Exhibitions open with such speed and in such great number that by Thursday one had to empty the mind to receive the slew of openings to Chelsea. Michal Rovner packed them in for “Night,” at Pace on West Twenty-Fifth, where it was only possible to see the glowing eyes of what looked like a roving coyote, the figure appearing in moving and still pictures. At Metro Pictures, a very pregnant Sara VanDerBeek took inspiration from Anni Albers for rich, monochromatic photographs and cement sculptures. At Andrew Kreps, Anne Collier, Massimiliano Gioni, and Sarah McCrory paid respects to sculptures by Goshka Macuga that impaled the color-soaked heads of great thinkers, mathematicians, artists, and spiritualists of the past on steel poles. At Mitchell-Innes & Nash, assemblages that Jessica Stockholder made from painted, found materials showed once again why hundreds have wanted to be an artist like her. And at Lisson Gallery, the droll British conceptualist Ryan Gander made his first New York solo show in nearly a decade with a minefield of new sculptures.

Left: Art historian Douglas Crimp. Right: Artists Anders Clausen and Wolfgang Tillmans.

Among them were gilded mirrors cloaked by concrete resin drapes, fly-on-the-wall eyes that followed visitors around the room, Anthony Gormley–like sculptures of hinged metal plates, and a conveyor belt that carried sixty-six objects (hard hats, handbags, etc.) past a viewing window. “I even made some of them myself,” Gander quipped during dinner at Little Park, the restaurant in TriBeCa’s Smyth Hotel. “Can you imagine?” He also wrote the sixty-six texts in the accompanying catalogue. “Putting things into words is so hard,” he said. (Tell me about it.) “There’s a lot of hidden, quiet pain in Ryan’s show,” dealer Alex Logsdail told the diners, who included gallery artists Joyce Pensato, Stanley Whitney, and Cory Arcangel as well as Milena Muzquiz and Gander’s (honestly) new best friend, Camille Henrot. Added gallery founder Nicholas Logsdail, “Ryan makes magic without a wand.”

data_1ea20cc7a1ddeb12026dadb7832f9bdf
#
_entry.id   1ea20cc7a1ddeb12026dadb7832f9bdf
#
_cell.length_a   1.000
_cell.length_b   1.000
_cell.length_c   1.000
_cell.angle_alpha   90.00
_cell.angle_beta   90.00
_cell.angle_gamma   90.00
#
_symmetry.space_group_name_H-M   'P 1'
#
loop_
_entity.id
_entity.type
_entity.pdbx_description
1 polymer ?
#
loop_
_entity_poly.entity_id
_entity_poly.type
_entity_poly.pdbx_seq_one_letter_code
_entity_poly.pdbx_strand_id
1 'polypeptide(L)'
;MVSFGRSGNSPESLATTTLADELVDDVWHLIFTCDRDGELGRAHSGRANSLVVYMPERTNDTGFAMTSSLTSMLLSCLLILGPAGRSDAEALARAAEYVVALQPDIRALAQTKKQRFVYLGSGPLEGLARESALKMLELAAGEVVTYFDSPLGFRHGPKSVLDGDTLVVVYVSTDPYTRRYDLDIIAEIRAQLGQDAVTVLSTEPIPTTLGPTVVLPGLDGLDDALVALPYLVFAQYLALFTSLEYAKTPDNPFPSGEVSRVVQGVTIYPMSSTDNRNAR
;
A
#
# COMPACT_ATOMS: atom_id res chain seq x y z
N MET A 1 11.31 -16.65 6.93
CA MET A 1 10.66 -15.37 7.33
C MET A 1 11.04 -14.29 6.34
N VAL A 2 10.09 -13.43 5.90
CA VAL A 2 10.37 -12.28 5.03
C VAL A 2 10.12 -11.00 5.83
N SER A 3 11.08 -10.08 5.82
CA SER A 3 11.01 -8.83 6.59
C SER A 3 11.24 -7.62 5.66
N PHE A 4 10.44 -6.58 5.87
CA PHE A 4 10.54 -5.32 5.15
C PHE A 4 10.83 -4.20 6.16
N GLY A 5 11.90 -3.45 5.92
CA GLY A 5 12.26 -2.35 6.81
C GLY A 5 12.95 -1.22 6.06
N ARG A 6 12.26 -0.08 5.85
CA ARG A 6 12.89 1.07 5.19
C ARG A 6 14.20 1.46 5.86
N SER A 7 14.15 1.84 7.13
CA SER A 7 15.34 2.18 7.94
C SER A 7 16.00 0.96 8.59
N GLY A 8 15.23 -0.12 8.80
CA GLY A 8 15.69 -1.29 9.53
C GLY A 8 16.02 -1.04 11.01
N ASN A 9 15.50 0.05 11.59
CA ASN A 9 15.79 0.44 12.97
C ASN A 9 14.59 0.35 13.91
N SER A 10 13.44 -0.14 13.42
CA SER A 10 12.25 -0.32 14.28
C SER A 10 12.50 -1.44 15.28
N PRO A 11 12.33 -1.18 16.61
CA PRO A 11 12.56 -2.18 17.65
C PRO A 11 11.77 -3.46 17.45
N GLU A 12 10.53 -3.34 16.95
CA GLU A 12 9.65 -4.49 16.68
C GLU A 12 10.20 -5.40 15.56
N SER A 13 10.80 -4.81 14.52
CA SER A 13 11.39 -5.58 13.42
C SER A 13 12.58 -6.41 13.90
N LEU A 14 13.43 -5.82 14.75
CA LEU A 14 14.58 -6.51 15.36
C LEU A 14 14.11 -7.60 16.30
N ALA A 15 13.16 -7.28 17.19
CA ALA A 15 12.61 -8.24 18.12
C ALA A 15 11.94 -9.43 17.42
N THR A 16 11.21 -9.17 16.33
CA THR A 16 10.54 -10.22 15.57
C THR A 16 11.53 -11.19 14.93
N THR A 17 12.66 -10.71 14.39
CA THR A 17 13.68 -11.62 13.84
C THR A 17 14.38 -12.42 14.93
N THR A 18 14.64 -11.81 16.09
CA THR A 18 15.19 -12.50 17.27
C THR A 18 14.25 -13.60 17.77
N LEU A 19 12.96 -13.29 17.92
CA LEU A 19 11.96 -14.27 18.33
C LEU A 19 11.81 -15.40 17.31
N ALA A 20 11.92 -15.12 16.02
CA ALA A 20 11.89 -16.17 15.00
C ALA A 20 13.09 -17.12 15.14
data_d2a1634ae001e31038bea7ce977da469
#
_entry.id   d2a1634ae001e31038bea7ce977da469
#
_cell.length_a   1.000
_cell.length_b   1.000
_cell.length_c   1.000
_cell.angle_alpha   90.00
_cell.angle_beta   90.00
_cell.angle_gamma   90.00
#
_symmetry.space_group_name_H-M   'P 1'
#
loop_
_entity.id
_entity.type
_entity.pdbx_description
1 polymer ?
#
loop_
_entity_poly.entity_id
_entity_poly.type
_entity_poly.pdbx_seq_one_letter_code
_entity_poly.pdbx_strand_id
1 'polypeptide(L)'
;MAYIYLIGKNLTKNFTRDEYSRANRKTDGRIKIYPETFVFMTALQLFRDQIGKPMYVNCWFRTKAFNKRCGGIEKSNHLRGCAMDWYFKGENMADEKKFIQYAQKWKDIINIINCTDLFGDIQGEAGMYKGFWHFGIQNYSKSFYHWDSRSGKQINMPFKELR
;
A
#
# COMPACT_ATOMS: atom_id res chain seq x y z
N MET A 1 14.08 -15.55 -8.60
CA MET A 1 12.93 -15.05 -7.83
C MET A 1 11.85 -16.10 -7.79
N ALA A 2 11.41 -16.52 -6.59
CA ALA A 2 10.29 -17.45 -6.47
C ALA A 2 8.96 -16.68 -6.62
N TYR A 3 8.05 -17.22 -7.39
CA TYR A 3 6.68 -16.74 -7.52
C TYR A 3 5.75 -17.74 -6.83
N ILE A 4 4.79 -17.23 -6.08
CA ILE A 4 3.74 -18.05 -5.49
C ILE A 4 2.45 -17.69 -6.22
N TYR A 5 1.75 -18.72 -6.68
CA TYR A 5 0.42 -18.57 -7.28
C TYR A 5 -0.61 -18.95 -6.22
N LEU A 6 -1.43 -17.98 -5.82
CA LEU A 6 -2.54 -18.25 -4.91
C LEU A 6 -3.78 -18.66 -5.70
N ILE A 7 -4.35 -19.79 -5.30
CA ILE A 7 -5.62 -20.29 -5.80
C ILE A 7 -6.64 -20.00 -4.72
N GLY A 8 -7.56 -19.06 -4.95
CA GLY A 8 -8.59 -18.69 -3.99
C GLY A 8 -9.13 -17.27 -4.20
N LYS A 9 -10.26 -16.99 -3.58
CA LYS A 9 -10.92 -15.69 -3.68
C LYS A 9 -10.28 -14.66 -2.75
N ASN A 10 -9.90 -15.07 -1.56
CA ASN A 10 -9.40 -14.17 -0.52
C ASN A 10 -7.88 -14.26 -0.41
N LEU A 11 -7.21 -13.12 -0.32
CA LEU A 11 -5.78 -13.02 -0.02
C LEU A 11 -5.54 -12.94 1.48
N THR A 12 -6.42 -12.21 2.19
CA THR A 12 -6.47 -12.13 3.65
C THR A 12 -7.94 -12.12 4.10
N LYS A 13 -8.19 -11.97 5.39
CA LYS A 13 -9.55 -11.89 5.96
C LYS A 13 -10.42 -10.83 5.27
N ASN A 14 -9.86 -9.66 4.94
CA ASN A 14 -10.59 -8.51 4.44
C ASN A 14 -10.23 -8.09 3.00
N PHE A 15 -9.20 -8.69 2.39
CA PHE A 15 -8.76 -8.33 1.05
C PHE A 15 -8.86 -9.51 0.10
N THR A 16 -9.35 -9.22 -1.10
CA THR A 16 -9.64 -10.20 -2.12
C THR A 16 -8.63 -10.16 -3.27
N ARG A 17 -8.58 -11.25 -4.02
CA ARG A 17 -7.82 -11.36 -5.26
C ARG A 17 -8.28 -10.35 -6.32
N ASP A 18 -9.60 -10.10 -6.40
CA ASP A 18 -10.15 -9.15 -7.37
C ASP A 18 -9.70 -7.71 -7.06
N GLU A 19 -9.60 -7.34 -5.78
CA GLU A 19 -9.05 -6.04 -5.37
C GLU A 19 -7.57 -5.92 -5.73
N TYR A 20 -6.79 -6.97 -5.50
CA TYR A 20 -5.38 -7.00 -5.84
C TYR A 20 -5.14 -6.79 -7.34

The magical-mystical theme continued on Friday, when the full moon rose high over SoHo and went into partial eclipse. That combination of cosmic events was the reason Joan Jonas picked September 15 to mark her eightieth birthday, which was actually in July. The performance and video art pioneer brought two Celtic musicians from Nova Scotia, where she has vacationed every summer for decades, to play the spoons and the fiddle for guests entering BBDW, a fantasy-rich home decor shop that looked more like a movie set. “I was expecting an old-time SoHo loft party,” remarked curator Clarissa Dalrymple, glancing around at the stuffed bear, the ceramics, the tasteful chandeliers, candles, and throws. “In a way,” she reflected, “I guess this is.”

Was it ever. Hosted by Gavin Brown and organized by dealer Emily Bates and attorney Sekeena Gavagan (Jonas’s next-door neighbor), friends from all corners of Jonas’s life came to toast her with song and dance. And though the music, by Tony DeMarco (fiddle) and Niall O’Leary (spoons and piano) was lively, and the songs given full throat by frequent Jonas collaborators Kate Fenner and Alicia Hall Moran as well as a recent student, Allison Hamilton, none performed with more verve and spirit than the indefatigable Jonas herself.

Left: New Museum curator-at-large Richard Flood and MoMA associate director Kathy Halbreich. Right: Artist Pat Steir and singer Alicia Hall Moran.